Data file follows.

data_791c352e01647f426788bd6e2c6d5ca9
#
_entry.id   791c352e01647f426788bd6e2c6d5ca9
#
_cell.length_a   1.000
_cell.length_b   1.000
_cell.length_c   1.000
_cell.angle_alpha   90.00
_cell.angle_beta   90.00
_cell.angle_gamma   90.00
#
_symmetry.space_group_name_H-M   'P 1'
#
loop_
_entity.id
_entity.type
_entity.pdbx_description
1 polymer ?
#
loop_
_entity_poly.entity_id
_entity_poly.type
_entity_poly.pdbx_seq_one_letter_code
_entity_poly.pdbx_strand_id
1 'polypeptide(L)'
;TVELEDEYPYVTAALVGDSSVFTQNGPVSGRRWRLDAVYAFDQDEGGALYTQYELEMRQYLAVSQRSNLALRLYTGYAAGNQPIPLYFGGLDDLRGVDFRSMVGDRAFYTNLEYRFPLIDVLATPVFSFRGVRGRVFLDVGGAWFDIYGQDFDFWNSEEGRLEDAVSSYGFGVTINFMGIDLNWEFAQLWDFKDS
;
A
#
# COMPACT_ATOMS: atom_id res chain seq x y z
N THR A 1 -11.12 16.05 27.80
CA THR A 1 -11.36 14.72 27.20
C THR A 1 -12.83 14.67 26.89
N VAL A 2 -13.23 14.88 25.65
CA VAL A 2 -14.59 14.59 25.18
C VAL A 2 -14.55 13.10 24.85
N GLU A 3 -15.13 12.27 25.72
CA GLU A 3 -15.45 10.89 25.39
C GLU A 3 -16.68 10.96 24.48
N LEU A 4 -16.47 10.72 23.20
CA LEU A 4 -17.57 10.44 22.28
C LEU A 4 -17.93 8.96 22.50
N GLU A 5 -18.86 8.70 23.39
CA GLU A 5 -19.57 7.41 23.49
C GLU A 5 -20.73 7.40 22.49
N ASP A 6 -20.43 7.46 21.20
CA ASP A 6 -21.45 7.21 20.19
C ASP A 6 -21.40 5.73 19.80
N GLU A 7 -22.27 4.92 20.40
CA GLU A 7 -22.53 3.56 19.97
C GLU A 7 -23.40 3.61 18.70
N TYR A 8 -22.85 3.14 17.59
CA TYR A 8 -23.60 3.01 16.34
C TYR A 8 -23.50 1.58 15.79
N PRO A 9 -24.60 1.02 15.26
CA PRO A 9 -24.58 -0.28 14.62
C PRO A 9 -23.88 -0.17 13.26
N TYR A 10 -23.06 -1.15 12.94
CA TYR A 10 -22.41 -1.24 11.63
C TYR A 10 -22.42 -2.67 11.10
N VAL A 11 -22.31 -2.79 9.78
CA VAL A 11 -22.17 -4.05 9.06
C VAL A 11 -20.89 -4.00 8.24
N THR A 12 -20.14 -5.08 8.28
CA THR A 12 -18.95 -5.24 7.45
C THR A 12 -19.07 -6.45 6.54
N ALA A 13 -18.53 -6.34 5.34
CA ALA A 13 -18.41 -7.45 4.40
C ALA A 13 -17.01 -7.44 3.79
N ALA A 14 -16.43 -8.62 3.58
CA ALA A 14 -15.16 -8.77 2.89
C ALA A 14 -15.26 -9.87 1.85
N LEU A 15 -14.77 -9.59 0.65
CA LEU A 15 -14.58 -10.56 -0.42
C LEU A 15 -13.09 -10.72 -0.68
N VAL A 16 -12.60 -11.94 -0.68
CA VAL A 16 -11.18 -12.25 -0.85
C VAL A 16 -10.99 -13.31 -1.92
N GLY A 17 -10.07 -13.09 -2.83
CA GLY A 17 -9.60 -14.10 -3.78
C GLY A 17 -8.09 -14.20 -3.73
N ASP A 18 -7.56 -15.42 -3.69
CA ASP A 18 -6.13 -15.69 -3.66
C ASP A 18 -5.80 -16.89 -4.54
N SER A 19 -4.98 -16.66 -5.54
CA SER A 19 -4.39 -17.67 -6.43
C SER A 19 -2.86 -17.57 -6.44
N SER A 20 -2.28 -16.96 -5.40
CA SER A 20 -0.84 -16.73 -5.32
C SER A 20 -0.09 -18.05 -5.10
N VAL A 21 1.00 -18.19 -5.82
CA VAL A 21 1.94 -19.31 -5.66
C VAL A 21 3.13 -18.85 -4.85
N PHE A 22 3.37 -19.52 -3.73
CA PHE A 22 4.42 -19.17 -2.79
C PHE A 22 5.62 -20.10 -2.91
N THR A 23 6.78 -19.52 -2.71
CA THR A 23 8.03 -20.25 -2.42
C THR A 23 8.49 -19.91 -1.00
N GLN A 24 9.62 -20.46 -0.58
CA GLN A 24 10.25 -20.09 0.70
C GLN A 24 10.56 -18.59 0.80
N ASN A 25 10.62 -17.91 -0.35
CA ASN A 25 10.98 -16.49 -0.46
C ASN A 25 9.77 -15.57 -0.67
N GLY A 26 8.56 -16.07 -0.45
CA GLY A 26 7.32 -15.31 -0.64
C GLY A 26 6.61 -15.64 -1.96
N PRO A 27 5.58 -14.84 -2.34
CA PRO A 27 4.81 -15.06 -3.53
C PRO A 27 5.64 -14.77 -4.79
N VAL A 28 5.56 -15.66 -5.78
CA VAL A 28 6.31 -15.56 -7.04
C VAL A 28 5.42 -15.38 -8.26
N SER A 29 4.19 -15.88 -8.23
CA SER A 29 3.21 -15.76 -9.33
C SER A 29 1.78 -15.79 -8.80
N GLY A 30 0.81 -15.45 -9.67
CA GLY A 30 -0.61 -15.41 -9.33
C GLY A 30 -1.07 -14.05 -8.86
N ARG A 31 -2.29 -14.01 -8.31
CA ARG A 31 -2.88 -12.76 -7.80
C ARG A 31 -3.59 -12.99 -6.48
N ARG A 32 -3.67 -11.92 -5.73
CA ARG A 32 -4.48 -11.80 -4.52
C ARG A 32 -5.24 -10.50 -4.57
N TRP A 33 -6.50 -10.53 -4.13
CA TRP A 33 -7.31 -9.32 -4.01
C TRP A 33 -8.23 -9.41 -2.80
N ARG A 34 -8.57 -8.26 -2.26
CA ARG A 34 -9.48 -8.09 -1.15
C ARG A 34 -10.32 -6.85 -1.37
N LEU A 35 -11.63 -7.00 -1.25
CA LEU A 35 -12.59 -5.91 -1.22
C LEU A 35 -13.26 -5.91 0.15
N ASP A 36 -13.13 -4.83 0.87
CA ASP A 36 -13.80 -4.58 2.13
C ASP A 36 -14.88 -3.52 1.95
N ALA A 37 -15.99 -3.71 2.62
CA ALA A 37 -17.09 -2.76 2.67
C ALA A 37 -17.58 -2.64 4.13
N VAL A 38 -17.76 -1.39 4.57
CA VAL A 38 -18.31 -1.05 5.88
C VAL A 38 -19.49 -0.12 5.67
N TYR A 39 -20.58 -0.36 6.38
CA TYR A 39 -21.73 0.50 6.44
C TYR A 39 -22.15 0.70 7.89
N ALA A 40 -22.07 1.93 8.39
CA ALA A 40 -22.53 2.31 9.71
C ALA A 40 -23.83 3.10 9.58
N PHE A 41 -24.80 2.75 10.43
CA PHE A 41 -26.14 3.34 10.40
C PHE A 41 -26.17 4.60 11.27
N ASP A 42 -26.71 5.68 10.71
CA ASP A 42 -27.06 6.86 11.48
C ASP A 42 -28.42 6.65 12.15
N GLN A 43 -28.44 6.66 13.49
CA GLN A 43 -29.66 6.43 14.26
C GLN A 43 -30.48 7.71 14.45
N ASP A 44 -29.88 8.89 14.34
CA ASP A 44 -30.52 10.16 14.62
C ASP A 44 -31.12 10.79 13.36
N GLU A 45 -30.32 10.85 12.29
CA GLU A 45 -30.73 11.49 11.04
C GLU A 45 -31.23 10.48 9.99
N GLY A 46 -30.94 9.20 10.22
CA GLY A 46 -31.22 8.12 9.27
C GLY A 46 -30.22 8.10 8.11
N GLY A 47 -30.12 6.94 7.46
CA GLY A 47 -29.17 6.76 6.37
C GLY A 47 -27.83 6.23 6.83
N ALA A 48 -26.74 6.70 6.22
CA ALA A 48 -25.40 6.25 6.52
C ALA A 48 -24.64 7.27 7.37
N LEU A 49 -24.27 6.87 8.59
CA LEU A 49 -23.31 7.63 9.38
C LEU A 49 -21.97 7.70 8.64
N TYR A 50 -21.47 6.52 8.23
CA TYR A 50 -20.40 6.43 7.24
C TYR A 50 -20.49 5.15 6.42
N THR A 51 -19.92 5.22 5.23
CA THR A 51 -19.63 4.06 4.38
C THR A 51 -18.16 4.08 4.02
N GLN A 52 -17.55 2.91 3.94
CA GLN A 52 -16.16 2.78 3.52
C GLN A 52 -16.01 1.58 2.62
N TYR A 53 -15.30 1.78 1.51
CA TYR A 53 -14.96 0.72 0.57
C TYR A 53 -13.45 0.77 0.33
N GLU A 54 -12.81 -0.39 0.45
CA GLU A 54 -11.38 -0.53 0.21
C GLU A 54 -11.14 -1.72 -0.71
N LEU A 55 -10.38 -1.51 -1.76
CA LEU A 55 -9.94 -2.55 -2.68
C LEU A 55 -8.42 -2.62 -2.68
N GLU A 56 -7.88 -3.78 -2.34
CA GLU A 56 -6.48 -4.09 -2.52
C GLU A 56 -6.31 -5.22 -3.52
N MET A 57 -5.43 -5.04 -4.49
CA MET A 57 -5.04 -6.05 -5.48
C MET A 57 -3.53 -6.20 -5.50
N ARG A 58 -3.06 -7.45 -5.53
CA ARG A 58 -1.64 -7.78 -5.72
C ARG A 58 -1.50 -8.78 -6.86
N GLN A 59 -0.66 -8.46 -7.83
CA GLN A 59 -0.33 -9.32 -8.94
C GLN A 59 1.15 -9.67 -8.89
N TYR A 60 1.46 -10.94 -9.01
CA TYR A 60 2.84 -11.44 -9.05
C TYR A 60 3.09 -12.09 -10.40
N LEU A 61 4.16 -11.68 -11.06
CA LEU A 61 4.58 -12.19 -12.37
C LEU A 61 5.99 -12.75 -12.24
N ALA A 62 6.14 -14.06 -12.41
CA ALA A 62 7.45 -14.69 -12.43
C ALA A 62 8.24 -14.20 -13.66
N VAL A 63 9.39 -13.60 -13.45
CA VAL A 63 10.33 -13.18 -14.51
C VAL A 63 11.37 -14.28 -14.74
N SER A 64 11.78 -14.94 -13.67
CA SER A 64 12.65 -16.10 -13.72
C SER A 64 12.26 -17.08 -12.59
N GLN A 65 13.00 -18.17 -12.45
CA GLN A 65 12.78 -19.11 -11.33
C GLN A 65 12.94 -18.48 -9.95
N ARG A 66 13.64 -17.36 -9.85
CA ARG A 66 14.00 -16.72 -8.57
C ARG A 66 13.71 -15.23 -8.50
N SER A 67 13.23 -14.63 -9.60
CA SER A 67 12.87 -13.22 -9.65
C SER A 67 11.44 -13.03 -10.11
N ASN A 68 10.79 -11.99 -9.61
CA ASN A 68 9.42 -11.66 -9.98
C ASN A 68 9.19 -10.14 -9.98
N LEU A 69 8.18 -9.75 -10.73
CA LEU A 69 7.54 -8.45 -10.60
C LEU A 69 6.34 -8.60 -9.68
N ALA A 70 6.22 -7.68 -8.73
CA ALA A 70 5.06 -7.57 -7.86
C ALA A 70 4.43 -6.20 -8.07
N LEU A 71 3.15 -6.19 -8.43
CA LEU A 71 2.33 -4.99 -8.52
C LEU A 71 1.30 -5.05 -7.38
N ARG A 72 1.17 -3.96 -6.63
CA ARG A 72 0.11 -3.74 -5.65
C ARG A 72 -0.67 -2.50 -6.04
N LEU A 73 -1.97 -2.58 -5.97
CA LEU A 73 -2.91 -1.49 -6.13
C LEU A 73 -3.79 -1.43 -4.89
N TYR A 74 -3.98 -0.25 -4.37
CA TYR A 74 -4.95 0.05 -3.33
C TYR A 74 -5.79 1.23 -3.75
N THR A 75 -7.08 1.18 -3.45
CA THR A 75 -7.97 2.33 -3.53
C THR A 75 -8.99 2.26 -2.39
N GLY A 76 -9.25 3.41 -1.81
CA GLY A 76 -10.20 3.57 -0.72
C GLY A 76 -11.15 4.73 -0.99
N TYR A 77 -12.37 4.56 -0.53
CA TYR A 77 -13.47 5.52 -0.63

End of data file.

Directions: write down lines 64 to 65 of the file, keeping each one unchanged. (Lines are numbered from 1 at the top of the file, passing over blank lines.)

N THR A 12 -20.14 -5.08 8.28
CA THR A 12 -18.95 -5.24 7.45